It is almost that time of year again; on August 18 and 25 this year, children in the UK will receive their results from the first batch of in-person exams since 2019. I cannot tell you how relieved I am to be on the other side of A ‘levels and GCSEs.
I am deeply thankful that we are through this part of our daughter’s education, which for me, was one of the most stressful parts of her schooling. For many reasons, I think we did well to get her through school relatively intact.
So, I have revised a post I first published in 2018, which reflects where I was then and where I am now:
Our GCSE Manifesto
I’m sure, like many thousands of other parents, my husband and I are counting down the days until the end of June 2018, when our teenage daughter will have completed her GCSE examinations.
I have been astounded by how stressful we’ve found these two years and can’t wait for it to be over. Back in the late 70s, I genuinely do not remember my parents or me being this involved or anxious about my O’ Levels. At that time, they were just a set of exams to take before moving on to either work or some form of further study.
So, what’s changed?
I should imagine quite a lot, but this month’s post isn’t an in-depth treatise on the pros and cons of the current UK education system. Life is too short. 😉
But what I would like to do so that my husband and I can support our daughter through the next six months and retain our sanity is to lay out our GCSE Manifesto.
So, to our daughter, we’d like to say:
We don’t need you to finish with nine, 9***********, or however the hell the top marks are described these days. A smattering of reasonable grades is fine with us, thank you very much.
Get yourself through this but look after yourself too; your physical and mental health is our top priority. We want you to be resilient, and that might mean sacrificing a few marks here and there.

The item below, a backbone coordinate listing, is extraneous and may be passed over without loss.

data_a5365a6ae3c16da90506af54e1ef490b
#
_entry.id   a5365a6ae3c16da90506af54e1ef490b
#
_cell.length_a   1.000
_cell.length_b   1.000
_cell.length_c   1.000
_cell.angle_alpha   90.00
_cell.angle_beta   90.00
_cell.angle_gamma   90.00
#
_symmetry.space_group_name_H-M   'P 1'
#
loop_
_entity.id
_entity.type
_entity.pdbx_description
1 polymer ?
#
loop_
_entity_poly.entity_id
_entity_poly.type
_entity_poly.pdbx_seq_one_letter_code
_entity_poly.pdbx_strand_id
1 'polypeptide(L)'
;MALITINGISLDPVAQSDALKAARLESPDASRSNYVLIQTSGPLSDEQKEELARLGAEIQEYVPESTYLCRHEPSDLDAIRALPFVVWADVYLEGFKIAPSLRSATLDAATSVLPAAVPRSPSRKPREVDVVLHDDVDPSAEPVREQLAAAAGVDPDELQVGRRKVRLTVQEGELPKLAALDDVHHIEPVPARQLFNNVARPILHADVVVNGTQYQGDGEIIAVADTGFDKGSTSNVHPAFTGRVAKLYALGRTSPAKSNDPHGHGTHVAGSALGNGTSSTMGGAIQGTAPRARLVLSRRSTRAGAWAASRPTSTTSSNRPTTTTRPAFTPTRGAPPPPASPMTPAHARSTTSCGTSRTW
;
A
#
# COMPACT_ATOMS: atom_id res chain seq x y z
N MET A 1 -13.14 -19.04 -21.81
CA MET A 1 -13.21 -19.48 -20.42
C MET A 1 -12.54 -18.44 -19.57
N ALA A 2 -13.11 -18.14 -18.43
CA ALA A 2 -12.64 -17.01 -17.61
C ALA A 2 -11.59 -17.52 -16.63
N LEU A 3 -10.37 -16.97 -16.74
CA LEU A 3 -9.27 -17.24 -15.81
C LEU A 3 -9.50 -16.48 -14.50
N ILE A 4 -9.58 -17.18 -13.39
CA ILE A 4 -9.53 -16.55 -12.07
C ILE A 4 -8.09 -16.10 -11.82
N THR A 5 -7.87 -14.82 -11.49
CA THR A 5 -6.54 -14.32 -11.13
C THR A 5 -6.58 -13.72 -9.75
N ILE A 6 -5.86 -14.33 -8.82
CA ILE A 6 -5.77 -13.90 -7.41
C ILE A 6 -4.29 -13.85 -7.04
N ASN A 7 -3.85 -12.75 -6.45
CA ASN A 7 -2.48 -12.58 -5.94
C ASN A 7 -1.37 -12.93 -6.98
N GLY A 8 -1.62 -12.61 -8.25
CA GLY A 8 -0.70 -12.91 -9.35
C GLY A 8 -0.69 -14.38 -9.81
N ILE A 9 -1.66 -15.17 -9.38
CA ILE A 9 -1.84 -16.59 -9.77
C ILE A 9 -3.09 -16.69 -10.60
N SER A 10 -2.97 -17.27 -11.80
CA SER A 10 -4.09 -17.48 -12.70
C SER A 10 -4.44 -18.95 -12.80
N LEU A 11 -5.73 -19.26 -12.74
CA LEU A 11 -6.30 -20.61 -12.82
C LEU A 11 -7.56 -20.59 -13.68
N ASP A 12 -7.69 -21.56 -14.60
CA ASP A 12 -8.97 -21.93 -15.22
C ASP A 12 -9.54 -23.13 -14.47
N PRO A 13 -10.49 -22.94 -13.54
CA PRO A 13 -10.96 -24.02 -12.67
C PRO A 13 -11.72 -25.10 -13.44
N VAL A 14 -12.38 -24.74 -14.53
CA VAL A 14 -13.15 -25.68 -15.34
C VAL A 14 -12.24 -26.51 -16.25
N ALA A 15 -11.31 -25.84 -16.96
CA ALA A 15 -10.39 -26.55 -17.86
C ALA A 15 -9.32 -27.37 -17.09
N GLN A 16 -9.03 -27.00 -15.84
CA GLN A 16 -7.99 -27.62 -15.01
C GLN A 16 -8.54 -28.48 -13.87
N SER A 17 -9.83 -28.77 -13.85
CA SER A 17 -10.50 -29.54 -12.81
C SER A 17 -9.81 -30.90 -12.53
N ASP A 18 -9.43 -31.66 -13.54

We need you to put in the ‘effort’; this is probably the most important predictor of success in these exams. So, if you can look us both in the eye and tell us you have tried your hardest and best. We will be proud.
These exams are a gateway, a set of stepping-stones to a future we cannot fully predict or control. They may lead you to where you want to go, but they may also lead to unexpected or unanticipated opportunities. They don’t have to determine the rest of your life; that is for you to do.
Learning is a joy and is for life, so don’t allow this small part of your education to put you off. If you can keep your mind open to Learning and your heart open to friendship, compassion and kindness, your dad and I will have done our job.
And remember, whatever happens on August 23 when the results come out, there is always a plan B, and we will be with you, come what may.
Life will go on; all you need to do is make the best choices from wherever you happen to be.
Mum and Dad